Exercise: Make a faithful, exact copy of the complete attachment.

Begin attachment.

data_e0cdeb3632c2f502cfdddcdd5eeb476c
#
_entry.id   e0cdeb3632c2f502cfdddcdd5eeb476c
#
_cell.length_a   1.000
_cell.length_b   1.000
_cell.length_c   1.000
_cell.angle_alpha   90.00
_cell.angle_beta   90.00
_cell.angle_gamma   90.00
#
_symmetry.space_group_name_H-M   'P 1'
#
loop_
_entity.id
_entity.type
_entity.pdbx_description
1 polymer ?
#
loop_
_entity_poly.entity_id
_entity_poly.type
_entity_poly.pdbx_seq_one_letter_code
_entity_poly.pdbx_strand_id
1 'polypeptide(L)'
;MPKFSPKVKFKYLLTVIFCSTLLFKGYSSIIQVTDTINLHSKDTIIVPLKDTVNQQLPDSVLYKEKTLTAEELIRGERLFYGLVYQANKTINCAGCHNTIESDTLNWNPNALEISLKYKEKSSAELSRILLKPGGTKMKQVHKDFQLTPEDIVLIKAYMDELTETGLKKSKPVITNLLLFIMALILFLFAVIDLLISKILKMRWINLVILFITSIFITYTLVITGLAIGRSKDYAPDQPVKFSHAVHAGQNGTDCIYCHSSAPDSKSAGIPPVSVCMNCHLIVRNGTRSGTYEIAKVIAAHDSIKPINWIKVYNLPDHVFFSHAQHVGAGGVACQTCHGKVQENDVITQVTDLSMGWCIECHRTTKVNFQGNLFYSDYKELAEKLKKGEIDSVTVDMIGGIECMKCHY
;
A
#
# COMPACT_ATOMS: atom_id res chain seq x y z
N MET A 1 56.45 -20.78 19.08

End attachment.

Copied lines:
data_e0cdeb3632c2f502cfdddcdd5eeb476c
#
_entry.id   e0cdeb3632c2f502cfdddcdd5eeb476c
#
_cell.length_a   1.000
_cell.length_b   1.000
_cell.length_c   1.000
_cell.angle_alpha   90.00
_cell.angle_beta   90.00
_cell.angle_gamma   90.00
#
_symmetry.space_group_name_H-M   'P 1'
#
loop_
_entity.id
_entity.type
_entity.pdbx_description
1 polymer ?
#
loop_
_entity_poly.entity_id
_entity_poly.type
_entity_poly.pdbx_seq_one_letter_code
_entity_poly.pdbx_strand_id
1 'polypeptide(L)'
;MPKFSPKVKFKYLLTVIFCSTLLFKGYSSIIQVTDTINLHSKDTIIVPLKDTVNQQLPDSVLYKEKTLTAEELIRGERLFYGLVYQANKTINCAGCHNTIESDTLNWNPNALEISLKYKEKSSAELSRILLKPGGTKMKQVHKDFQLTPEDIVLIKAYMDELTETGLKKSKPVITNLLLFIMALILFLFAVIDLLISKILKMRWINLVILFITSIFITYTLVITGLAIGRSKDYAPDQPVKFSHAVHAGQNGTDCIYCHSSAPDSKSAGIPPVSVCMNCHLIVRNGTRSGTYEIAKVIAAHDSIKPINWIKVYNLPDHVFFSHAQHVGAGGVACQTCHGKVQENDVITQVTDLSMGWCIECHRTTKVNFQGNLFYSDYKELAEKLKKGEIDSVTVDMIGGIECMKCHY
;
A
#
# COMPACT_ATOMS: atom_id res chain seq x y z
N MET A 1 56.45 -20.78 19.08